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Got a data security policy? Chances are your IT bods don't know it

Most data-blurt blunders are internal cockups, not hacks

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Advisory firm Forrester Research questioned 2,383 IT workers from five countries for a report called Understand The State Of Data Security And Privacy: 2012 To 2013, but only 56 per cent of those surveyed in North America and Europe said that they were aware of their employers' current data security policies, according to a media reports.

"It's not simply just a matter of having the appropriate tools and controls in place," the Forrester paper said, according to a report by PC World. "It's worth noting that only 56 percent of information workers in North America and Europe say that they are aware of their organisation's current security policies."

"Consider employee awareness to be another layer of security, and realize that educating employees is also internal PR outreach for the security group," Forrester Research analyst Heidi Shey wrote in the paper, according to a report by Security Week.

The Forrester report also outlined that the majority of data breaches the survey respondents experienced in the last 12 months were caused by company employees. Only 25 per cent of the data breaches stemmed from actions by external attackers, according to a report by PC World.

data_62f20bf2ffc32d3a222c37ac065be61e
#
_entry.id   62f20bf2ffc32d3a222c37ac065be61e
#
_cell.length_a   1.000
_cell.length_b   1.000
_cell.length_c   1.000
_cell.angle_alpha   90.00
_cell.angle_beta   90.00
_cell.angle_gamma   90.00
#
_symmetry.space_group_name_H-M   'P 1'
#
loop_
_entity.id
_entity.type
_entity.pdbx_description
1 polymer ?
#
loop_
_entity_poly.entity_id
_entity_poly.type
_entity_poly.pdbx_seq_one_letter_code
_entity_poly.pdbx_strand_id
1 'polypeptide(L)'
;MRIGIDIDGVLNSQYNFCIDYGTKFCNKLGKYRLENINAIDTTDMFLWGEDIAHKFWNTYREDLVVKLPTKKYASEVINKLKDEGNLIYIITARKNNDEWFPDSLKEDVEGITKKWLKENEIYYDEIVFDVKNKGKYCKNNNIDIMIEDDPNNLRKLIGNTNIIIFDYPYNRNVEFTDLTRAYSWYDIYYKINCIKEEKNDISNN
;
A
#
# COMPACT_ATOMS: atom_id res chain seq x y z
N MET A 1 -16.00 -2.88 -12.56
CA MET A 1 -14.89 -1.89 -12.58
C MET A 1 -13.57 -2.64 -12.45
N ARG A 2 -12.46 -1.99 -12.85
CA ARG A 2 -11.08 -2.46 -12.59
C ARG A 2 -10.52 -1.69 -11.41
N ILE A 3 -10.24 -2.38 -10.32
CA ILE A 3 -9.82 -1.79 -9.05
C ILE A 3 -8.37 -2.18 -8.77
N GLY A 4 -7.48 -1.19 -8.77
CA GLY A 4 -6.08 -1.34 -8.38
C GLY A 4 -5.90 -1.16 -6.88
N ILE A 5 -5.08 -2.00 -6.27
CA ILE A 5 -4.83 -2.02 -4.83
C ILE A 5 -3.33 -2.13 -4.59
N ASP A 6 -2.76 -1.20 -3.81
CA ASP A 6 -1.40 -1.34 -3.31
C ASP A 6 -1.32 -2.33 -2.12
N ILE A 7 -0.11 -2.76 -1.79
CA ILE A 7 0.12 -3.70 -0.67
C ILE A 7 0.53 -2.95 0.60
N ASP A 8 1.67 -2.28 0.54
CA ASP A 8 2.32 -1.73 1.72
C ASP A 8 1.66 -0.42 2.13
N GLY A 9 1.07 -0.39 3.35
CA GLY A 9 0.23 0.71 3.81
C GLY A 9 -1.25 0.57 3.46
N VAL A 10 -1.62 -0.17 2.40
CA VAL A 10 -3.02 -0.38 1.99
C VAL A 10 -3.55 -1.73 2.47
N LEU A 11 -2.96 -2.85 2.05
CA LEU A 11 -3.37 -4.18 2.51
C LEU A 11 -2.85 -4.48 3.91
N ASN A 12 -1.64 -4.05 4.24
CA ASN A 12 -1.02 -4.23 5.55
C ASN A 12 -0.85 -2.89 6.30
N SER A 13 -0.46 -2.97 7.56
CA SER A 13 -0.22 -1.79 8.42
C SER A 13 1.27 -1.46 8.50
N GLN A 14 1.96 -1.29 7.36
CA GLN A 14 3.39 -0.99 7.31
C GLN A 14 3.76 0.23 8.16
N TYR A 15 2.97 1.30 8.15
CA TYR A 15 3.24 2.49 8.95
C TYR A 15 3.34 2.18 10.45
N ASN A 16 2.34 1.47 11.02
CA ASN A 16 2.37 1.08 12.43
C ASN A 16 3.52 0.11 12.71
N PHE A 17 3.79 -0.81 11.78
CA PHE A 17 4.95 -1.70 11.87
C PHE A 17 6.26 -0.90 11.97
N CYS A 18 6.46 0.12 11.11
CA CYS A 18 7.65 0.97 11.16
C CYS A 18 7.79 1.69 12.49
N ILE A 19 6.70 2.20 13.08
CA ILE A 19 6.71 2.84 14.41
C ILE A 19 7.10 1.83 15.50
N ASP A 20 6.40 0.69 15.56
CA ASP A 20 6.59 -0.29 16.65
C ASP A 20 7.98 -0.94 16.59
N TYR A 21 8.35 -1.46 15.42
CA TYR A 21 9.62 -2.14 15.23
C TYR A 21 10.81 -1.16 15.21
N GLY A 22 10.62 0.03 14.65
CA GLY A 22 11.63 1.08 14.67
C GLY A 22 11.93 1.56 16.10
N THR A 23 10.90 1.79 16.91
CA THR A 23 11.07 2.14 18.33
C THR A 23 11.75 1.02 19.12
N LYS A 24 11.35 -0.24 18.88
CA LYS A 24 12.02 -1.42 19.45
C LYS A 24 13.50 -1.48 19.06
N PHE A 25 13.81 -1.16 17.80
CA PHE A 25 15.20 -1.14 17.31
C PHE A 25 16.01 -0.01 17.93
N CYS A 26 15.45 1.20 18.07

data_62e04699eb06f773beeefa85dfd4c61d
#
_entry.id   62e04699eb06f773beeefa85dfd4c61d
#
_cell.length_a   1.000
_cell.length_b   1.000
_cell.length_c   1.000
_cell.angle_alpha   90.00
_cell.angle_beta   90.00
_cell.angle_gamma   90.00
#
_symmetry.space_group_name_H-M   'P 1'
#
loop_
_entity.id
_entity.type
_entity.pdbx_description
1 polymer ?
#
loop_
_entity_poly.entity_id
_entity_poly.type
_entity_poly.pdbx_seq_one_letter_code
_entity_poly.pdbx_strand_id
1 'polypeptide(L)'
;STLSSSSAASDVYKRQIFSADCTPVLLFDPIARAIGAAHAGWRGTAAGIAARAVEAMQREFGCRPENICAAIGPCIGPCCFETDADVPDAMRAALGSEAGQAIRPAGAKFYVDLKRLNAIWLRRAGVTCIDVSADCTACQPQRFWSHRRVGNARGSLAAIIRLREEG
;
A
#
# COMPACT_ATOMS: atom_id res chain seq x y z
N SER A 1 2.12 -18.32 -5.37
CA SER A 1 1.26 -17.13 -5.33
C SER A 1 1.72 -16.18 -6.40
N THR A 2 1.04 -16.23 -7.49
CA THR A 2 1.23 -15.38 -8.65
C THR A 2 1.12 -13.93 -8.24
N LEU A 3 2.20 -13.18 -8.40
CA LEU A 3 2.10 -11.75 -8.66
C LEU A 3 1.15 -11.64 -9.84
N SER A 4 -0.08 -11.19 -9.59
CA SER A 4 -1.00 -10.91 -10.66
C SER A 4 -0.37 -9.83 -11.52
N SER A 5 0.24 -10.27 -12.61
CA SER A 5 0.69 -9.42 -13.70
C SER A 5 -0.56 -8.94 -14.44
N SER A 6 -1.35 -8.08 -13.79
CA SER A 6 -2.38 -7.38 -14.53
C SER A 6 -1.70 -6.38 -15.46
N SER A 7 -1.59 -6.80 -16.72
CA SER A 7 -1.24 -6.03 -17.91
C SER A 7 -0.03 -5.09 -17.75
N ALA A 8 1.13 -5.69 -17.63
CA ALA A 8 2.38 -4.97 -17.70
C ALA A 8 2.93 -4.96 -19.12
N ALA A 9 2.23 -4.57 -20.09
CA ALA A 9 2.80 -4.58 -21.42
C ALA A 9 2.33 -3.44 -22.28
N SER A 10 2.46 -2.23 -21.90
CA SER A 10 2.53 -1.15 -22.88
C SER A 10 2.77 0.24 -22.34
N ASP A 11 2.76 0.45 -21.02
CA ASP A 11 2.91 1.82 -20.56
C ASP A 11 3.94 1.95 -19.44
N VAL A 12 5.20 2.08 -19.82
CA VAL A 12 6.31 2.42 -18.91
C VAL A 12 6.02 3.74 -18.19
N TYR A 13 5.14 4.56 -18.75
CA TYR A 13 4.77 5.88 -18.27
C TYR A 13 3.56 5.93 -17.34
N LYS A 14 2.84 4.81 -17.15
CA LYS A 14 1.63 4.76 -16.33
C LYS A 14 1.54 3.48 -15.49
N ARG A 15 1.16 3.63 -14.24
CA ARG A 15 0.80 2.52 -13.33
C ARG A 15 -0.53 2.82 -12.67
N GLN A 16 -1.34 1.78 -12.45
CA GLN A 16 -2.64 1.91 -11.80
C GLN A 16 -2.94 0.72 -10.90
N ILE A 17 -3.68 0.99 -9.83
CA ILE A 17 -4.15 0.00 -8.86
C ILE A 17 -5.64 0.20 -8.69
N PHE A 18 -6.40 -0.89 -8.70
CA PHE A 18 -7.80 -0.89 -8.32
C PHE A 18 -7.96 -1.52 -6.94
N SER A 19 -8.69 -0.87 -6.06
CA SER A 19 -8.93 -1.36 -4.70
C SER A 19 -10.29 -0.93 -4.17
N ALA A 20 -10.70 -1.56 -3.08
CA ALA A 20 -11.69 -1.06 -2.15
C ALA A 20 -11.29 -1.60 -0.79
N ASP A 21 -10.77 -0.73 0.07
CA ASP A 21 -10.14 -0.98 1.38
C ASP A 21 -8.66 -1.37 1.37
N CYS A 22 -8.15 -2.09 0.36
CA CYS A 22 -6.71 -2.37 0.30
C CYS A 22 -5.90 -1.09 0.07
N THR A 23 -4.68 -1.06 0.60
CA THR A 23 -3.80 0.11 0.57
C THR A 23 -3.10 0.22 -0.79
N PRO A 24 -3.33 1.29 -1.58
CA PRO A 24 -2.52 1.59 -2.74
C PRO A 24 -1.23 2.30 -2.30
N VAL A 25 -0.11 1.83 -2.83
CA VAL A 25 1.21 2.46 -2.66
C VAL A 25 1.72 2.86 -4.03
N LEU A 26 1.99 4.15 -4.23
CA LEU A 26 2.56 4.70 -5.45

Nearly a third (31 per cent) of data breaches were caused by loss or theft of information, whereas 27% of incidences experienced resulted from the inadvertent misuse of data by employees. On 12 per cent of occasional data breaches were caused by acts by malicious insiders, according to PC World.

"Given all the media attention on data and privacy breaches, hacking, and advanced persistent threats today, it’s easy to assume that all the major threats to your organisation come from external actors," Shey said in the Forrester report, according to Security Week. "Not completely true."

"Insiders and business partners also have access to data and information that they compromise. Whether their actions are intentional or unintentional, insiders cause their fair share of breaches. Other common sources of breach include loss or theft of corporate assets, such as laptops or USB drives, and external attacks that target corporate servers or users," she said.

Personal data breaches accounted for 22 per cent of the cases reported in the Forrester survey, with breaches relating to intellectual property and user's login details occurring on 19 per cent and 11 per cent of occasions respectively, according to the PC World report.

Copyright © 2012, Out-Law.com

Out-Law.com is part of international law firm Pinsent Masons.

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